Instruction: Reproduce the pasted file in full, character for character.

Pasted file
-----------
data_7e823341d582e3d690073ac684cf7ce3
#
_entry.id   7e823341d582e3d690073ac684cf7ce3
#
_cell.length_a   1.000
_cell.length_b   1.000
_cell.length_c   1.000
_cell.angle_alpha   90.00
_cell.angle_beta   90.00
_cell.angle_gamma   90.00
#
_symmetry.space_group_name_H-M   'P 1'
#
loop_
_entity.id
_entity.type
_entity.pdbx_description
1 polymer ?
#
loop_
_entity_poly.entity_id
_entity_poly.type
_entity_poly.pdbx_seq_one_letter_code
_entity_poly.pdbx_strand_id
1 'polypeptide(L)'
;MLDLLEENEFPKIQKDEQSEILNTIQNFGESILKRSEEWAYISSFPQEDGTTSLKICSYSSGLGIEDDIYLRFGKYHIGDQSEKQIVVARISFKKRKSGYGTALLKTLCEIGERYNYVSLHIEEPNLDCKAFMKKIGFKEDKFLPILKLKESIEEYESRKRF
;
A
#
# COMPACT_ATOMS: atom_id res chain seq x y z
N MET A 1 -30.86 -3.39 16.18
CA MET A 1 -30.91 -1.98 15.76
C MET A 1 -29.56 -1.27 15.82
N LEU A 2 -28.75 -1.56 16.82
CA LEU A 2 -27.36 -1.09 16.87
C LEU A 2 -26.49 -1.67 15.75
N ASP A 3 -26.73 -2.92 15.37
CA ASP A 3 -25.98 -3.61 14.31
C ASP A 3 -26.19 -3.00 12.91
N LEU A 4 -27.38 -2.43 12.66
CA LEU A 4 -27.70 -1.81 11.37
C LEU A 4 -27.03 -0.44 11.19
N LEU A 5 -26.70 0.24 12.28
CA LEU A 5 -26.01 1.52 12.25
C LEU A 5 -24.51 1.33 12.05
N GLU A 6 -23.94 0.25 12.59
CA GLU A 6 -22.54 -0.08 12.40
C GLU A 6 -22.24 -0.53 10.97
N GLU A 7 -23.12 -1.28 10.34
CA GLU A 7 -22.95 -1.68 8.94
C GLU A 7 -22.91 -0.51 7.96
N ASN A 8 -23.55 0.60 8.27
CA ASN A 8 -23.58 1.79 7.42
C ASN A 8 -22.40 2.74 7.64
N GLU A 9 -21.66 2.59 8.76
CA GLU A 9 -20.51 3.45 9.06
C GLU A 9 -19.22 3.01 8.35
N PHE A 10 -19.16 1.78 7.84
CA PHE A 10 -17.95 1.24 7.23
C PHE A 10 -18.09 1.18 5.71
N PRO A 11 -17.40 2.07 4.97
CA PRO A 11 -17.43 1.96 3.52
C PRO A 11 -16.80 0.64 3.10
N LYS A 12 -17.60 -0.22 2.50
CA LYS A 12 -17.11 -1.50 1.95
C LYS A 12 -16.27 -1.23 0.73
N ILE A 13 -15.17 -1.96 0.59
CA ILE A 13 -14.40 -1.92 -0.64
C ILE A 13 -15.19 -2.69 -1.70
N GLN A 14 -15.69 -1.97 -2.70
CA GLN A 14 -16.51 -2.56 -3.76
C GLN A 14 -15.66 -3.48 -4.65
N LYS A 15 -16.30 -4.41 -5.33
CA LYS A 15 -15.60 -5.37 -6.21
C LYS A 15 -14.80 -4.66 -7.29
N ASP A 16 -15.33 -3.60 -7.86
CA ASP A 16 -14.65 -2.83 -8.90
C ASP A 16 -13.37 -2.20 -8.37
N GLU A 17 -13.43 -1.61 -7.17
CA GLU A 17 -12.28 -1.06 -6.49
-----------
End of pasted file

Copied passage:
data_7e823341d582e3d690073ac684cf7ce3
#
_entry.id   7e823341d582e3d690073ac684cf7ce3
#
_cell.length_a   1.000
_cell.length_b   1.000
_cell.length_c   1.000
_cell.angle_alpha   90.00
_cell.angle_beta   90.00
_cell.angle_gamma   90.00
#
_symmetry.space_group_name_H-M   'P 1'
#
loop_
_entity.id
_entity.type
_entity.pdbx_description
1 polymer ?
#
loop_
_entity_poly.entity_id
_entity_poly.type
_entity_poly.pdbx_seq_one_letter_code
_entity_poly.pdbx_strand_id
1 'polypeptide(L)'
;MLDLLEENEFPKIQKDEQSEILNTIQNFGESILKRSEEWAYISSFPQEDGTTSLKICSYSSGLGIEDDIYLRFGKYHIGDQSEKQIVVARISFKKRKSGYGTALLKTLCEIGERYNYVSLHIEEPNLDCKAFMKKIGFKEDKFLPILKLKESIEEYESRKRF
;
A
#
# COMPACT_ATOMS: atom_id res chain seq x y z
N MET A 1 -30.86 -3.39 16.18
CA MET A 1 -30.91 -1.98 15.76
C MET A 1 -29.56 -1.27 15.82
N LEU A 2 -28.75 -1.56 16.82
CA LEU A 2 -27.36 -1.09 16.87
C LEU A 2 -26.49 -1.67 15.75
N ASP A 3 -26.73 -2.92 15.37
CA ASP A 3 -25.98 -3.61 14.31
C ASP A 3 -26.19 -3.00 12.91
N LEU A 4 -27.38 -2.43 12.66
CA LEU A 4 -27.70 -1.81 11.37
C LEU A 4 -27.03 -0.44 11.19
N LEU A 5 -26.70 0.24 12.28
CA LEU A 5 -26.01 1.52 12.25
C LEU A 5 -24.51 1.33 12.05
N GLU A 6 -23.94 0.25 12.59
CA GLU A 6 -22.54 -0.08 12.40
C GLU A 6 -22.24 -0.53 10.97
N GLU A 7 -23.12 -1.28 10.34
CA GLU A 7 -22.95 -1.68 8.94
C GLU A 7 -22.91 -0.51 7.96
N ASN A 8 -23.55 0.60 8.27
CA ASN A 8 -23.58 1.79 7.42
C ASN A 8 -22.40 2.74 7.64
N GLU A 9 -21.66 2.59 8.76
CA GLU A 9 -20.51 3.45 9.06
C GLU A 9 -19.22 3.01 8.35
N PHE A 10 -19.16 1.78 7.84
CA PHE A 10 -17.95 1.24 7.23
C PHE A 10 -18.09 1.18 5.71
N PRO A 11 -17.40 2.07 4.97
CA PRO A 11 -17.43 1.96 3.52
C PRO A 11 -16.80 0.64 3.10
N LYS A 12 -17.60 -0.22 2.50
CA LYS A 12 -17.11 -1.50 1.95
C LYS A 12 -16.27 -1.23 0.73
N ILE A 13 -15.17 -1.96 0.59
CA ILE A 13 -14.40 -1.92 -0.64
C ILE A 13 -15.19 -2.69 -1.70
N GLN A 14 -15.69 -1.97 -2.70
CA GLN A 14 -16.51 -2.56 -3.76
C GLN A 14 -15.66 -3.48 -4.65
N LYS A 15 -16.30 -4.41 -5.33
CA LYS A 15 -15.60 -5.37 -6.21
C LYS A 15 -14.80 -4.66 -7.29
N ASP A 16 -15.33 -3.60 -7.86
CA ASP A 16 -14.65 -2.83 -8.90
C ASP A 16 -13.37 -2.20 -8.37
N GLU A 17 -13.43 -1.61 -7.17
CA GLU A 17 -12.28 -1.06 -6.49